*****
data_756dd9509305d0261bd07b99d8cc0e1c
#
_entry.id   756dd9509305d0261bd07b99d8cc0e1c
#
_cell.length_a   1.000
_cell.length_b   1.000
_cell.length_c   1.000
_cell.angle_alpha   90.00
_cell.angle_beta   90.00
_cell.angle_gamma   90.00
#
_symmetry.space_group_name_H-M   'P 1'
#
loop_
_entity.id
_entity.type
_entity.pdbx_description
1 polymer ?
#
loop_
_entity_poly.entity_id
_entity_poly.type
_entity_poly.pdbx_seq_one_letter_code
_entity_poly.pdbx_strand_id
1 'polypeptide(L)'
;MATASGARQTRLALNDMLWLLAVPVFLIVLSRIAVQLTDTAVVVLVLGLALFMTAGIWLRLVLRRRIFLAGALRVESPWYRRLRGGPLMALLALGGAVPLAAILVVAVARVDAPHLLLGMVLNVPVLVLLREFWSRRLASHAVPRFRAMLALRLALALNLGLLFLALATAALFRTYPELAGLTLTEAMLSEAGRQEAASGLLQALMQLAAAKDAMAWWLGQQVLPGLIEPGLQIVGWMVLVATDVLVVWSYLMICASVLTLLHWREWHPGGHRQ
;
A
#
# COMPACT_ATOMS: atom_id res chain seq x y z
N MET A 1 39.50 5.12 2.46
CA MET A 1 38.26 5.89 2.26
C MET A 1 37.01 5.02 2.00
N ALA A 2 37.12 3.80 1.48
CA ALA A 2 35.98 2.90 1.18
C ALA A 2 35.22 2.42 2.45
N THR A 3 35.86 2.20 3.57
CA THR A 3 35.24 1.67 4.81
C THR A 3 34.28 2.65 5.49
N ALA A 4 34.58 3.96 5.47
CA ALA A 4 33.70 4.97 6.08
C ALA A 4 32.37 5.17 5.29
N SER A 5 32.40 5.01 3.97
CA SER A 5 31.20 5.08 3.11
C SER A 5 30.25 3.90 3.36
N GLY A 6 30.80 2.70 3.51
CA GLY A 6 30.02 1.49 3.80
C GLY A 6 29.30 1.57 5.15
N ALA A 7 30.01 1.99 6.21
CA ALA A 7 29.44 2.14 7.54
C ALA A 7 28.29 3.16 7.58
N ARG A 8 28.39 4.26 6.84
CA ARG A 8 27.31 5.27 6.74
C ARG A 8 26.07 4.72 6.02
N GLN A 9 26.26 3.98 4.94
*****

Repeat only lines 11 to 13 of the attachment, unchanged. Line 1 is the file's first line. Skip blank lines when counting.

#
_symmetry.space_group_name_H-M   'P 1'
#